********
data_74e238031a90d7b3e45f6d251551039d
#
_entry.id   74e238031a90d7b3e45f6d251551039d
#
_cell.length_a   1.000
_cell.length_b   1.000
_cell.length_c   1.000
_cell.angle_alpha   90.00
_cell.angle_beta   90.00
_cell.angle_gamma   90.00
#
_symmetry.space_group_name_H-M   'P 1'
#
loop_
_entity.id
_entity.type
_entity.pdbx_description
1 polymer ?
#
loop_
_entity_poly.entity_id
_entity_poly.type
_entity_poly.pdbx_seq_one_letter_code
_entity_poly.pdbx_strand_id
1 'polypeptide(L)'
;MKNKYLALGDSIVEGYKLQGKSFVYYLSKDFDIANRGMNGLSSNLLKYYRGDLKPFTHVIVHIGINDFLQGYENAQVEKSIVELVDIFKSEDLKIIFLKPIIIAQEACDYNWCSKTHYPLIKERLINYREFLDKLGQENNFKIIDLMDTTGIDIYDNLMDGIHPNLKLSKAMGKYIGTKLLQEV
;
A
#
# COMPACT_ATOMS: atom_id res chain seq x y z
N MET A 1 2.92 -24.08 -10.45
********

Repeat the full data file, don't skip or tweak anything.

data_74e238031a90d7b3e45f6d251551039d
#
_entry.id   74e238031a90d7b3e45f6d251551039d
#
_cell.length_a   1.000
_cell.length_b   1.000
_cell.length_c   1.000
_cell.angle_alpha   90.00
_cell.angle_beta   90.00
_cell.angle_gamma   90.00
#
_symmetry.space_group_name_H-M   'P 1'
#
loop_
_entity.id
_entity.type
_entity.pdbx_description
1 polymer ?
#
loop_
_entity_poly.entity_id
_entity_poly.type
_entity_poly.pdbx_seq_one_letter_code
_entity_poly.pdbx_strand_id
1 'polypeptide(L)'
;MKNKYLALGDSIVEGYKLQGKSFVYYLSKDFDIANRGMNGLSSNLLKYYRGDLKPFTHVIVHIGINDFLQGYENAQVEKSIVELVDIFKSEDLKIIFLKPIIIAQEACDYNWCSKTHYPLIKERLINYREFLDKLGQENNFKIIDLMDTTGIDIYDNLMDGIHPNLKLSKAMGKYIGTKLLQEV
;
A
#
# COMPACT_ATOMS: atom_id res chain seq x y z
N MET A 1 2.92 -24.08 -10.45